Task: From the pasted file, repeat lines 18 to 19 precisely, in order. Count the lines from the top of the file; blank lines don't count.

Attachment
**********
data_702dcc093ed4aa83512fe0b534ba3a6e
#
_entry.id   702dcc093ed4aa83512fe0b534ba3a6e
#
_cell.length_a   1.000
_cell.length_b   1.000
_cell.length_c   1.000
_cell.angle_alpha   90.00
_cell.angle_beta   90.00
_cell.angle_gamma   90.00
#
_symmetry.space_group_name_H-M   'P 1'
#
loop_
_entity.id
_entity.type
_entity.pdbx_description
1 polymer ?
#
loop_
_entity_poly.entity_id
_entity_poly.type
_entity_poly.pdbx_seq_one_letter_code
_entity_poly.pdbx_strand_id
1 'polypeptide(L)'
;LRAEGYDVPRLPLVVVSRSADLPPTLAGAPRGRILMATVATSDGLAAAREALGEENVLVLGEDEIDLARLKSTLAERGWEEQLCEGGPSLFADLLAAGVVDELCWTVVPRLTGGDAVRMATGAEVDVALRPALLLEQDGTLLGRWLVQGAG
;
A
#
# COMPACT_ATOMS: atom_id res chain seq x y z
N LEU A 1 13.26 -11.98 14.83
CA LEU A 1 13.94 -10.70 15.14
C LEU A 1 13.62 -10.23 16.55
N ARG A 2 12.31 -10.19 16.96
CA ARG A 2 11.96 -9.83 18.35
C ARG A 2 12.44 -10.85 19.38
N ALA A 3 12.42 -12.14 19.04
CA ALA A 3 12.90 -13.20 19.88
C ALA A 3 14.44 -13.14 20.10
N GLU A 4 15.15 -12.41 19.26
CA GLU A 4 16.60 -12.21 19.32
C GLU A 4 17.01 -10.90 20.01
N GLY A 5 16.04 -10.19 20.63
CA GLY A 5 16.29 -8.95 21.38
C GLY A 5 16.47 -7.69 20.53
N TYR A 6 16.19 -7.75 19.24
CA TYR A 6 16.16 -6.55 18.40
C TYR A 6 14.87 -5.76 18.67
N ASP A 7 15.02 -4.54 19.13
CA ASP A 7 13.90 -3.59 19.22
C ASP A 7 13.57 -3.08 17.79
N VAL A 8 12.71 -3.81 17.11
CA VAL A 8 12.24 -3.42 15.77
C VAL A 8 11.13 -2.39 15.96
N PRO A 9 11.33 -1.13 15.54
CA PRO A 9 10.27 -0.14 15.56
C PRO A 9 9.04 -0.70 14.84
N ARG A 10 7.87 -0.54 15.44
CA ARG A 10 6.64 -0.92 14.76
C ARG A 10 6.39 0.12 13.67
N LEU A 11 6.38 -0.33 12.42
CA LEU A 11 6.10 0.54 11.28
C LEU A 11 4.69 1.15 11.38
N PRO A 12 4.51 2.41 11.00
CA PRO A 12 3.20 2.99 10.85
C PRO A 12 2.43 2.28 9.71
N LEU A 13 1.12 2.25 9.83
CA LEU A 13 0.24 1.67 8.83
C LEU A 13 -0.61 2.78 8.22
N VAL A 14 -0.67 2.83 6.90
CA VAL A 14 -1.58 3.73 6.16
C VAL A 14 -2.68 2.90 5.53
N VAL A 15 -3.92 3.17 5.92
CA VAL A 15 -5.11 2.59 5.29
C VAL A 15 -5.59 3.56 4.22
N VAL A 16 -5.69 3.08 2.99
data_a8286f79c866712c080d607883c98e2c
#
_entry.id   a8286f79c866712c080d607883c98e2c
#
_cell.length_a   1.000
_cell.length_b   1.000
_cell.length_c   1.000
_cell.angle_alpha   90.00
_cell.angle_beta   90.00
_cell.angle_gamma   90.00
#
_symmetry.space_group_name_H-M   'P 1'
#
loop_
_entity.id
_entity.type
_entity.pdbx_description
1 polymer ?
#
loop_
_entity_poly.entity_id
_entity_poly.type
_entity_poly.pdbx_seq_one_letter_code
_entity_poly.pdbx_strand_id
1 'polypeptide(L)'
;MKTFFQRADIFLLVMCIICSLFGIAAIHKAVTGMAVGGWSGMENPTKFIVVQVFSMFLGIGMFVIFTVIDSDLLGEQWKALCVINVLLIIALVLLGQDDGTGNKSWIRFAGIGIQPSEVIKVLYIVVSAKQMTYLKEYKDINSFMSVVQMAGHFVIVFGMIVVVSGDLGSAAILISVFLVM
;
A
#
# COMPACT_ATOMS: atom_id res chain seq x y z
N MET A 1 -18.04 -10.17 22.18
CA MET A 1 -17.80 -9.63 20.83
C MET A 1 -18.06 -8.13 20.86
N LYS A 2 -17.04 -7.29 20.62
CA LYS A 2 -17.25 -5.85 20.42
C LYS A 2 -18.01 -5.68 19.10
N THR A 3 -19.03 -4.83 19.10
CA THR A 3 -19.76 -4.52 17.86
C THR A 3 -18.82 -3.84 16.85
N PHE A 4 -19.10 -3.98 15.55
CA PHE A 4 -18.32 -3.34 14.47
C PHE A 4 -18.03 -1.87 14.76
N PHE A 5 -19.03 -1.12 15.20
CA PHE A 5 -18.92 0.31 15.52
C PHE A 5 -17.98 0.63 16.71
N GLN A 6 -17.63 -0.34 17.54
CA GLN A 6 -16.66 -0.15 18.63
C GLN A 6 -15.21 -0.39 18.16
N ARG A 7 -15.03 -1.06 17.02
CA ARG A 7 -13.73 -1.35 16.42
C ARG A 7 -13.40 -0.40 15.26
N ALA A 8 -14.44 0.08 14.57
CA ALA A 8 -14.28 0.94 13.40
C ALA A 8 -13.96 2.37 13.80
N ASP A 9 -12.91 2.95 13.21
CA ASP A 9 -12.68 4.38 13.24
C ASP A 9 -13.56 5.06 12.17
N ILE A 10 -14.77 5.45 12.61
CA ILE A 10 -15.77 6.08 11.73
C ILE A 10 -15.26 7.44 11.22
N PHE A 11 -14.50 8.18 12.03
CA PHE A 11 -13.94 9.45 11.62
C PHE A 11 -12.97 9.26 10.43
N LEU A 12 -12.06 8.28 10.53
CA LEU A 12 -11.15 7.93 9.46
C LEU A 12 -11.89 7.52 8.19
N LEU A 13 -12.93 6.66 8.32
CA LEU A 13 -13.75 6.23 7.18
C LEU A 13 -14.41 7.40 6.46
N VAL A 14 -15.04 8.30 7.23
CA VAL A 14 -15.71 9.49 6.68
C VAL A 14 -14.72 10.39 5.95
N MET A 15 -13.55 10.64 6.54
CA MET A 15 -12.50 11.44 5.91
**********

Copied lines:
1 polymer ?
#